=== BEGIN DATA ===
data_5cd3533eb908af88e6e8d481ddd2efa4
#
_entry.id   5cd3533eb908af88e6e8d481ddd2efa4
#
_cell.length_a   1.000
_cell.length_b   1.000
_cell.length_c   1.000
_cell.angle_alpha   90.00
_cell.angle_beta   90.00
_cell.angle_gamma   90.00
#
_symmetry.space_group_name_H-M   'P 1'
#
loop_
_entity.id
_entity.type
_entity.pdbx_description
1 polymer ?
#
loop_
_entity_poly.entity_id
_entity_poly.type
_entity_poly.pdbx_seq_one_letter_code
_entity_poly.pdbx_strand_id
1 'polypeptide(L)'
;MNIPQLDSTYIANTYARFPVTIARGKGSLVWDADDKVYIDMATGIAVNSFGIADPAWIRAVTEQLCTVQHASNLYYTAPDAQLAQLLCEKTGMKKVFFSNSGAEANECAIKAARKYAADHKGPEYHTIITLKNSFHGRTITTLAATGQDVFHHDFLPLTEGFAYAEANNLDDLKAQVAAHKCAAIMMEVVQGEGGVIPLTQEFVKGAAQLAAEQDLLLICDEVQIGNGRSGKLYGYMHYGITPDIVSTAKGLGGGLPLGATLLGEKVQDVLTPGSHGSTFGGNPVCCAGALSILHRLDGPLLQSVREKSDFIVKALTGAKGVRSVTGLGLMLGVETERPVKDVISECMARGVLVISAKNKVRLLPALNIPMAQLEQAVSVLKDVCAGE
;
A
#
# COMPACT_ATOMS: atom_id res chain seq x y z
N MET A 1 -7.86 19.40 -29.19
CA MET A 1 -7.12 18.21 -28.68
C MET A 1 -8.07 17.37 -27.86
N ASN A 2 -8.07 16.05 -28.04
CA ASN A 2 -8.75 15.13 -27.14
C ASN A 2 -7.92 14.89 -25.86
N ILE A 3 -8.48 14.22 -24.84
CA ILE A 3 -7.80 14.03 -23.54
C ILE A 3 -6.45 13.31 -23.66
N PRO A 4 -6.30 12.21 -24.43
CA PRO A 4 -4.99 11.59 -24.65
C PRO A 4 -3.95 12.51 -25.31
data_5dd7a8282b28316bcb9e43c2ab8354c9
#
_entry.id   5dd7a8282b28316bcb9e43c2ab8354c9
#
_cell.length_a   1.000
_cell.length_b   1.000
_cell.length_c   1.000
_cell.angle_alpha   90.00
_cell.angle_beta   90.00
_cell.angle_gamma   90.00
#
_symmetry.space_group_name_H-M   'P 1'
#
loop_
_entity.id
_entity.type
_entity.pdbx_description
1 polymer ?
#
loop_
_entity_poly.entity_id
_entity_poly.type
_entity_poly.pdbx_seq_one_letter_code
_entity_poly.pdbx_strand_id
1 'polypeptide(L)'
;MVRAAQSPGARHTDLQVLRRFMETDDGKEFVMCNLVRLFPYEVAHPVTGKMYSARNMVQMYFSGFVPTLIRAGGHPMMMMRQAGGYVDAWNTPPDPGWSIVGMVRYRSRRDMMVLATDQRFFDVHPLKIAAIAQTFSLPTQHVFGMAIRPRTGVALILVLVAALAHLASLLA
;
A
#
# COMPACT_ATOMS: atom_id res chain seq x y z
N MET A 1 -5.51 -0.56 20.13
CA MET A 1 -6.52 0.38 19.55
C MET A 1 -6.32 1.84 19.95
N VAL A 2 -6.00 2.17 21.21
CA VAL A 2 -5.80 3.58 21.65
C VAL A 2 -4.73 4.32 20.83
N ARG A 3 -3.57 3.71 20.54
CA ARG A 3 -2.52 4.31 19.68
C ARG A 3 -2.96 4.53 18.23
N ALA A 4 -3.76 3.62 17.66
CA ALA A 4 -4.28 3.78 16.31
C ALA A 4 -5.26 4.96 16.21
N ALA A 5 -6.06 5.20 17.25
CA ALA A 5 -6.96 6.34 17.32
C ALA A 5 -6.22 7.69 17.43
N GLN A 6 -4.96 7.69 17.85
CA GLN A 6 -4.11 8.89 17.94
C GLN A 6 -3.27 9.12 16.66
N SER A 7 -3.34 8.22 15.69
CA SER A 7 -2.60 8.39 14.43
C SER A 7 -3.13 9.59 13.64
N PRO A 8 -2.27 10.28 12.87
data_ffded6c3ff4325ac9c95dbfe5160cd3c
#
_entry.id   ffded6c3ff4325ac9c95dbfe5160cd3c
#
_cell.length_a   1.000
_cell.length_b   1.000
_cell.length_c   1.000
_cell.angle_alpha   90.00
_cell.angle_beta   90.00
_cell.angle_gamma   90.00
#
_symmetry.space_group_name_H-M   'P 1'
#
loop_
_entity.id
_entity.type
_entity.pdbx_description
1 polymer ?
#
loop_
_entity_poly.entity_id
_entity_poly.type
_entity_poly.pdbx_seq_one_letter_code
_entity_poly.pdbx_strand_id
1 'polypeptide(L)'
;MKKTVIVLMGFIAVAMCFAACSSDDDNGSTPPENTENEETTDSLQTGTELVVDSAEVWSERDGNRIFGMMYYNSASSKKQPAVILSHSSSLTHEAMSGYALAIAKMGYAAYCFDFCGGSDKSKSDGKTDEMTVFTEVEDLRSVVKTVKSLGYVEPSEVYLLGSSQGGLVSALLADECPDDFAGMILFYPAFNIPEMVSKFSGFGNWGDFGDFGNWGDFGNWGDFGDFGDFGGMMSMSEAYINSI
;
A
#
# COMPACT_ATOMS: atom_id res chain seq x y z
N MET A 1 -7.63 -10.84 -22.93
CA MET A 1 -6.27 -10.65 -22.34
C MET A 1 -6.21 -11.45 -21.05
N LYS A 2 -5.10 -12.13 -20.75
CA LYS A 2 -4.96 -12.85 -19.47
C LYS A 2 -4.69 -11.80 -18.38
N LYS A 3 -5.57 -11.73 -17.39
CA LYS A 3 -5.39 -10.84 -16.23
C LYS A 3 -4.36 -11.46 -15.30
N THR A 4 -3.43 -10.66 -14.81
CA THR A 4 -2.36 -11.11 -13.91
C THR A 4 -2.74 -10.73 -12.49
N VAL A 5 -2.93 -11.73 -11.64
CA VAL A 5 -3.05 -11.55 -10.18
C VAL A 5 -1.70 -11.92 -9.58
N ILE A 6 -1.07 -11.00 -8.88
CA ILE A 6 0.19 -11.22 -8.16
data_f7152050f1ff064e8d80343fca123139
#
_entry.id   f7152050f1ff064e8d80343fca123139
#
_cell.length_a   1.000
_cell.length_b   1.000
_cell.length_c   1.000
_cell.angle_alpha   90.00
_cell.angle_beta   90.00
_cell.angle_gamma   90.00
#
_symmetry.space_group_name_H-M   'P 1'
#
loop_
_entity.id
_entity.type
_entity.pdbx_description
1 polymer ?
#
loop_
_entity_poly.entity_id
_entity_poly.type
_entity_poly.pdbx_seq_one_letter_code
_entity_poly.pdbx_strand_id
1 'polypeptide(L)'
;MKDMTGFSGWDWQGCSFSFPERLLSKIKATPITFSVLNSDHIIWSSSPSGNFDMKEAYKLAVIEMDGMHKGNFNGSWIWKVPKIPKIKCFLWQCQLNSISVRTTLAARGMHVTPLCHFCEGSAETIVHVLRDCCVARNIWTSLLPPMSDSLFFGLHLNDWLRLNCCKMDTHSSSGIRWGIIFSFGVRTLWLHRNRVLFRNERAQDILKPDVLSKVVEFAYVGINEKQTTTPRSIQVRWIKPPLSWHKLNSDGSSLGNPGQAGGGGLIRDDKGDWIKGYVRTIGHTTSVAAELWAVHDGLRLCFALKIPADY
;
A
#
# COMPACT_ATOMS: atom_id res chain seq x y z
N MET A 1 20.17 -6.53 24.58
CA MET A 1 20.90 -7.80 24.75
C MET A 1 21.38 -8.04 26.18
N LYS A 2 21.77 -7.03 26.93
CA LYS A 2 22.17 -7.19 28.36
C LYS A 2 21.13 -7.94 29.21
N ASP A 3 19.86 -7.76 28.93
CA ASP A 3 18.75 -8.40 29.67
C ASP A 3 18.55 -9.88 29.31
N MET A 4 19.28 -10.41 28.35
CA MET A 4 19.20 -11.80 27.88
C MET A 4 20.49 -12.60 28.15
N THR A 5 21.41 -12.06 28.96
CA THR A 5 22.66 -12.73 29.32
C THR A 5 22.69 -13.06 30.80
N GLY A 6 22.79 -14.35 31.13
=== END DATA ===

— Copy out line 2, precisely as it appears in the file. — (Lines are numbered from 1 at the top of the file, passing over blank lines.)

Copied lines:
#